Online Trolls To Las Vegas Victims: 'I Hope Someone Truly Shoots You'

“You are a lying piece of sh*t and I hope someone truly shoots you in the head,” a commenter wrote to Las Vegas shooting survivor Braden Matejka on Facebook.

Las Vegas shooting

After experiencing trauma and horrifying injuries from the worst mass shooting in United States history, Las Vegas victims and their families are learning that the nightmare isn’t over as conspiracy trolls are now harassing them online.

A Canadian man, who survived a gunshot wound to the head, was compelled to shut down his social media accounts after being targeted repeatedly with death threats, The Guardian reports.

“You are a lying piece of sh*t and I hope someone truly shoots you in the head,” a commenter wrote to Braden Matejka on Facebook a week after a gunman rained down bullets from the 32nd floor of the Mandalay Bay hotel onto a country music festival crowd in Las Vegas — killing 58 and injuring hundreds.

Conspiracy theorists are infiltrating social media, spamming the feeds of victims and their loved ones, with targeted threats and abuse. These ignorant folks have deemed survivors like Matejka “crisis actors” for what they believe is their role in a government-staged shooting or pure hoax. They’ve gone so far as to publish viral videos primarily on YouTube and Facebook denouncing these survivors as crisis actors and fake news.

“You’ve already been through something that’s traumatic and terrible, and you have someone who is attacking your honesty. You don’t even have the opportunity to respond,” said Rob McIntosh, who was shot in the chest and arm during the Las Vegas attack.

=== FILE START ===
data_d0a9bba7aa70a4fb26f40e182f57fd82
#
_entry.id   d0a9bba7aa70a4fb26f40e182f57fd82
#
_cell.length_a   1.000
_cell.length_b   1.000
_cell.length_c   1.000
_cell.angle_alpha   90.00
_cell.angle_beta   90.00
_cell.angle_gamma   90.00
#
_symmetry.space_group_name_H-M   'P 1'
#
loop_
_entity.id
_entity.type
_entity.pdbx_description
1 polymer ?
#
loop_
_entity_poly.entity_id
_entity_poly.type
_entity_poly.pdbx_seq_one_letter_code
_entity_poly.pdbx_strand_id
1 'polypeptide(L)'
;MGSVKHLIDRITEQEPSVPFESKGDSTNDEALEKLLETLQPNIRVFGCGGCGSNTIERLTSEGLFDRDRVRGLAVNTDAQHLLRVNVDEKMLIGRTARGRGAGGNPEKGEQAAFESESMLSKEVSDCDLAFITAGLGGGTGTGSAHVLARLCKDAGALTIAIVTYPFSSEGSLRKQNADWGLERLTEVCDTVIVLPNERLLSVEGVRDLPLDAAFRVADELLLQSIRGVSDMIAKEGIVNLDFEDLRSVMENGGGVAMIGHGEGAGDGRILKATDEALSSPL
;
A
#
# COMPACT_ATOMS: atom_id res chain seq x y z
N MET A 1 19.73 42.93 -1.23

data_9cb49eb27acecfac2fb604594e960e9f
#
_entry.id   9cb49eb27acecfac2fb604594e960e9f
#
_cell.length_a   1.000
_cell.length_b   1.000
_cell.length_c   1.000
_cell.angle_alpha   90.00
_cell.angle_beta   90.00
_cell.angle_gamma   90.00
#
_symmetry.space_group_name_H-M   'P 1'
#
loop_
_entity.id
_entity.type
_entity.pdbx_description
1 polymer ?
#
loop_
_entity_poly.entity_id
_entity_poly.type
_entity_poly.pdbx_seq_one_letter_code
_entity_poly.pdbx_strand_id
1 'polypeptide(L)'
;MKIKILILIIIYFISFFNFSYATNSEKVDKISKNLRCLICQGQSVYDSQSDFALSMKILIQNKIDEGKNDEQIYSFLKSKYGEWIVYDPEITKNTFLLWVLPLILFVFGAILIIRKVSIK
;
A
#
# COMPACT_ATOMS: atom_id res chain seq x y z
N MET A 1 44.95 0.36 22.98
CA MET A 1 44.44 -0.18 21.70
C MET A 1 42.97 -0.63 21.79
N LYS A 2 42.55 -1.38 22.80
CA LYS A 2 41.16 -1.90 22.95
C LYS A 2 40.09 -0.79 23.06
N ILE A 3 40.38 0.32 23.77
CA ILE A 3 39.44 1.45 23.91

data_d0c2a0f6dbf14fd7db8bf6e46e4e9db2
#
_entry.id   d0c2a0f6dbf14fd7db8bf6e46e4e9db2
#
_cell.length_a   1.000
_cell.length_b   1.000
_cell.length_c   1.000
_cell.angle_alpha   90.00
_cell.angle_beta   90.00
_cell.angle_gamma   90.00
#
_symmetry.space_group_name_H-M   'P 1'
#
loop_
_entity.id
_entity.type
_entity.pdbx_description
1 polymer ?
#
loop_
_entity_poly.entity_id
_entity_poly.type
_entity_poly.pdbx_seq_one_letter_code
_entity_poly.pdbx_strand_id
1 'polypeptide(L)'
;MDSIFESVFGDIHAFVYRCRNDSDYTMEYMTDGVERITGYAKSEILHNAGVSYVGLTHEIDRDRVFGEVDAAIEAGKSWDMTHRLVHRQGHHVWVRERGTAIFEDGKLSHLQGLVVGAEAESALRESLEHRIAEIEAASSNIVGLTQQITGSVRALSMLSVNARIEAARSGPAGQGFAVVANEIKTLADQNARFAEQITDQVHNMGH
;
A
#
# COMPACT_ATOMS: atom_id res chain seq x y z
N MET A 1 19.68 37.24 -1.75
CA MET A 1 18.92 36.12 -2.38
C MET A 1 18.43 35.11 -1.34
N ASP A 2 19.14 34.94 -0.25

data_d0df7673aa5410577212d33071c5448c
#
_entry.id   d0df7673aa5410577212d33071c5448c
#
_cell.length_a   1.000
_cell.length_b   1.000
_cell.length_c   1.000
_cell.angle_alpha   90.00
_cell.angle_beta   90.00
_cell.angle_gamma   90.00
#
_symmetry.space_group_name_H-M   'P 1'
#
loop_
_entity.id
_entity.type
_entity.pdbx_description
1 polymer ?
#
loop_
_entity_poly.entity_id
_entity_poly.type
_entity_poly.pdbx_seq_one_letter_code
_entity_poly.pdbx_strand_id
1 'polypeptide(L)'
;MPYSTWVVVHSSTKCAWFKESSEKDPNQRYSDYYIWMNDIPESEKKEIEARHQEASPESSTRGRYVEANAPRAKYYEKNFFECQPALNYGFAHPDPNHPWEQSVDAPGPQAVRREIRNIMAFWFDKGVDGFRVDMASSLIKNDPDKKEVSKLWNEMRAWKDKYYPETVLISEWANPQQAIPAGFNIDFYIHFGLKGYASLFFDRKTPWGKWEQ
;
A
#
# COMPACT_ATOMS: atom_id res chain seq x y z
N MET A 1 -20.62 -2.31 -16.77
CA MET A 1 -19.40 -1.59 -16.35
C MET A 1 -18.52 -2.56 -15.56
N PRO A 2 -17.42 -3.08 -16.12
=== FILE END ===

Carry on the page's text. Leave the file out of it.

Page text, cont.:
Matejka experienced the whirlwind of abuse after his family set up a GoFundMe page for him. There, conspiracy theorists flooded his account with hateful messages he couldn’t control.

“HE’S SCAMMING THE PUBLIC … This was a government set up," Facebook user Samantha wrote.

User Josh wrote, “I hope someone comes after you and literally beats the living f**k outa you."

Unable to fully respond, Matejka was eventually pushed off the internet, and he deactivated his social media accounts.

Social media networks like Facebook and YouTube are accused of promoting the misinformation, and rightfully so.

While these channels are taking the necessary steps to combat the rise of fake news, their efforts are arguably minimal given the wealth of false information permeating newsfeeds. Furthermore, these networks’ policing tactics seem to be hypocritical — banning women calling out sexual predators while letting white supremacy thrive.

In the fight against fake news, social media must not only be more balanced in its censorship methods, but also remain fair in its assessment, so readers are not exposed to misleading information and the lives of everyday people are not disrupted.

Banner/Thumbnail Credit: REUTERS, Steve Marcus

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